Interpretation of Documents

Section 12. Instrument construed so as to give effect to all provisions. – In the construction of an instrument[,] where there are several provisions or particulars, such a construction is, if possible, to be adopted as will give effect to all. (11)

The interpretation of the agreement should be made in its entirety, it is called “wholistic approach” or wholistic interpretation. It should be done to give effect to all the provisions of the agreement.

Kindly take note of Art. 1159 of the Civil Code, it states that – Obligations arising from contracts have the force of law between the contracting parties and should be complied with in good faith.

It cannot be denied therefore that Agreement/instrument and law are the same. This jurisprudence is enlightening:

A statute must be so construed as to harmonize and give effect to all its provisions whenever possible (Uy v. Sandiganbayan, 407 Phil. 154, 180 (2001). In short, every meaning to be given to each word or phrase must be ascertained from the context of the body of the statute since a word or phrase in a statute is always used in association with other words or phrases and its meaning may be modified or restricted by the latter. 

In construing a contract, the provisions thereof should not be read in isolation, but in relation to each other and in their entirety so as to render them effective, having in mind the intention of the parties and the purpose to achieved. (Hanjin Heavy Industries and Construction Co., Ltd. Vs. Dynamic Planners and Construction Corp., 553 SCRA 541).

If wholistic approach of interpretation is impossible, then the interpretation will become piecemeal.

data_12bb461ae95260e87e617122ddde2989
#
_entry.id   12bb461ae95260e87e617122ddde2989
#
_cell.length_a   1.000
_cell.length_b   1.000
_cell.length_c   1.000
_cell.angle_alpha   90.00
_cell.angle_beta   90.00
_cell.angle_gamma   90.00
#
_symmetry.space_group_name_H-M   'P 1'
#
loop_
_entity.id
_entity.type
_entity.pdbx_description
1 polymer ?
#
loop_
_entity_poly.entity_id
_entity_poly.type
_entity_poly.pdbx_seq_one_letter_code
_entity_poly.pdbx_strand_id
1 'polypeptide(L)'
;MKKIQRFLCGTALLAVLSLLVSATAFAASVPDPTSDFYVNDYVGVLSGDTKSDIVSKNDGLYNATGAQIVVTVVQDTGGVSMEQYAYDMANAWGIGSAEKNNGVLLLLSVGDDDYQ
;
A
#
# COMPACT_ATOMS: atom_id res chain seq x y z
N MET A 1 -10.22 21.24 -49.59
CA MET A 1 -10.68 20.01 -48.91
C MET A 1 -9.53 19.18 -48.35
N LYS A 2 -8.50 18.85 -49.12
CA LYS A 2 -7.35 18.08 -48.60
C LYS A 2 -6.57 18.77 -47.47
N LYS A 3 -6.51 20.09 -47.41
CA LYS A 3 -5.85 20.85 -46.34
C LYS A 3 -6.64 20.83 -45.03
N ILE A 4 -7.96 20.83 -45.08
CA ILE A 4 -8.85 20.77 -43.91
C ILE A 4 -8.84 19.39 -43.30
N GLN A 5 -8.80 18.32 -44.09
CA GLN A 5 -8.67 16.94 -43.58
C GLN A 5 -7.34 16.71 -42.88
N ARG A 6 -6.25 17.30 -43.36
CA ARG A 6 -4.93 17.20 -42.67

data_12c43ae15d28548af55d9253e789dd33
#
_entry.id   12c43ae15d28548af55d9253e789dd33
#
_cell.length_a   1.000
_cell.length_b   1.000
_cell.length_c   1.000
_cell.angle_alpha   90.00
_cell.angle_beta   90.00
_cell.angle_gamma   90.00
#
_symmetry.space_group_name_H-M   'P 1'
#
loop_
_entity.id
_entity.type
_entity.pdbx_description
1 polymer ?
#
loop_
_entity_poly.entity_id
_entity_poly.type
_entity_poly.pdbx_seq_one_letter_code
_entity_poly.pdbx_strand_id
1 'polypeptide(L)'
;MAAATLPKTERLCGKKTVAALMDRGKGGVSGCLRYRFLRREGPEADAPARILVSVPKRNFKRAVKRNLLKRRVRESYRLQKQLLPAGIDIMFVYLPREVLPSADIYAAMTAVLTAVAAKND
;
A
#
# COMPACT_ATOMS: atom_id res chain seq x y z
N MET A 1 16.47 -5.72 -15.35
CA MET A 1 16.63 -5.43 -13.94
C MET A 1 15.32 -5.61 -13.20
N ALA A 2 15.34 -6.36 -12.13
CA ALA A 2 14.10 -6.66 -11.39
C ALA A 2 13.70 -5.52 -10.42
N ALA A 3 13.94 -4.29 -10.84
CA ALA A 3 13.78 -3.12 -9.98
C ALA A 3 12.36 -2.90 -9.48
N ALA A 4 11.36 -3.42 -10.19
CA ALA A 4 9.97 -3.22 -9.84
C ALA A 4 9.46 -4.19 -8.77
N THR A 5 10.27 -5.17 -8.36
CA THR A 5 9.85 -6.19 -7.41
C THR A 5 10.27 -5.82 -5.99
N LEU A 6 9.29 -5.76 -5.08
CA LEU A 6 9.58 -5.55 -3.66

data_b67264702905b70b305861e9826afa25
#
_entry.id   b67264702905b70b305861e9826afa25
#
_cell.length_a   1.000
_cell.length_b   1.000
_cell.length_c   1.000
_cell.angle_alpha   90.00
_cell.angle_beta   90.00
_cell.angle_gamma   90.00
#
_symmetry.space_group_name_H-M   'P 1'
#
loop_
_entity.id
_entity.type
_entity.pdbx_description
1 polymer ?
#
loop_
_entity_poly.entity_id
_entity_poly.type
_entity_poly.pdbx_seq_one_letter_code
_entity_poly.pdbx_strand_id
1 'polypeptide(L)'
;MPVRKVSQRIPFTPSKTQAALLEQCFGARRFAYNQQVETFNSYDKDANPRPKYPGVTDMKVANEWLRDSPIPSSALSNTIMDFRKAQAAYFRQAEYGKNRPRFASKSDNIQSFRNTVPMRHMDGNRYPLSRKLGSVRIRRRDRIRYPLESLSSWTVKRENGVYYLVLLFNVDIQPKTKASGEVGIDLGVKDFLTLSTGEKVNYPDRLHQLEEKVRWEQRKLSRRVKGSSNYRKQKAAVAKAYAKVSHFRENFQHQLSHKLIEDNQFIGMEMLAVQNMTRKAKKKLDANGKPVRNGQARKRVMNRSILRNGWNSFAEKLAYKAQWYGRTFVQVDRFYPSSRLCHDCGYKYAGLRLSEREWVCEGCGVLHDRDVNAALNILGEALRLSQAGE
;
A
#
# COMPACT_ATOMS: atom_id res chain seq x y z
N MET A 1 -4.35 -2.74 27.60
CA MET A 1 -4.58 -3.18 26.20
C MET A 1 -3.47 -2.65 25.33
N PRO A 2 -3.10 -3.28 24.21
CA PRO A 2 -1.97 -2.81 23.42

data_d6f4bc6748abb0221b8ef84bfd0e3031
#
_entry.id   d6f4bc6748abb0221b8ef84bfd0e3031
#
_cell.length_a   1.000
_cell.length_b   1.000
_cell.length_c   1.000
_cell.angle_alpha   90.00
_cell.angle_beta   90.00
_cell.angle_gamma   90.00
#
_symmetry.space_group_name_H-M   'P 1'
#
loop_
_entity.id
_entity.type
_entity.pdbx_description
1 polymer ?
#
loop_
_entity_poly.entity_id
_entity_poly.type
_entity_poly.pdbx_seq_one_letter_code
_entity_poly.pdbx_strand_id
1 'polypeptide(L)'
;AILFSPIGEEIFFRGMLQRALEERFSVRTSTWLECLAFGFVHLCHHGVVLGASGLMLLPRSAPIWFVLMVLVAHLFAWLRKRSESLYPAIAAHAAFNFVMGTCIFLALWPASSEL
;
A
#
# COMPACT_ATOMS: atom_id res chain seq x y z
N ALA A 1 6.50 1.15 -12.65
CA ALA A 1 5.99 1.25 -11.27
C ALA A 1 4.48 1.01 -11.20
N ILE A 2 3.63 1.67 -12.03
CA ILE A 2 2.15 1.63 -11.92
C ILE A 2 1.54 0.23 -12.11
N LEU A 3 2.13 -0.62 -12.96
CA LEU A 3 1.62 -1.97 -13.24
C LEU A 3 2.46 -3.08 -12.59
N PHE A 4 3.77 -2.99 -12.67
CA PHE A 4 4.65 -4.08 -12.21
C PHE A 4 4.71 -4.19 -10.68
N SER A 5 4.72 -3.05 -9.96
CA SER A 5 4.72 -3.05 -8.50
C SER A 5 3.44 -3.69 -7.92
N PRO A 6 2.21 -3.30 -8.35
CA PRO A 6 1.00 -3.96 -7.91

X x x, courts cannot stipulate for the parties or amend the latter’s agreement, for to do so would be to alter the real intention of the contracting parties when the contrary function of courts is to give force and effect to the intention of the parties. (Heirs of San Andres v. Rodriguez, 388 Phil. 571, 586 (2000).

Section 13. Interpretation according to intention; general and particular provisions. – In the construction of an instrument, the intention of the parties is to be pursued; and when a general and a particular provision are inconsistent, the latter is paramount to the former. So a particular intent will control a general one that is inconsistent with it. (12)


Mayari leased her condominium unit to Umupa. They agreed that all utilities can be availed of by Umupa. But there is a clause in their Agreement that Mayari can immediately cut off the electrical supply if Umupa failed to pay the rental per month.

In that illustration, there is a general provision which states that Umupa can avail of all the utilities. However, there is also a specific provision that Mayari can cut off the electricity if Umupa failed to pay the rent per month. The law says that the specific or particular intent will control the general one that is inconsistent with it.

Art. 1371. In order to judge the intention of the contracting parties, their contemporaneous and subsequent acts shall be principally considered. (Civil Code).

X x x, where the language of a written contract is clear and unambiguous, the contract must be taken to mean that which, on its face, it purports to mean, unless some good reason can be assigned to show that the words should be understood in a different sense. Courts cannot make for the parties better or more equitable agreements than they themselves have been satisfied to make, or rewrite contracts because they operate harshly or inequitably as to one of the parties, or alter them for the benefit of one party and to the detriment of the other, or by construction, relieve one of the parties from the terms which he voluntarily consented to, or impose on him those which he did not. (Benguet Corporation v. Cesar Cabildo, G.R. No. 151402, August 22, 2008).

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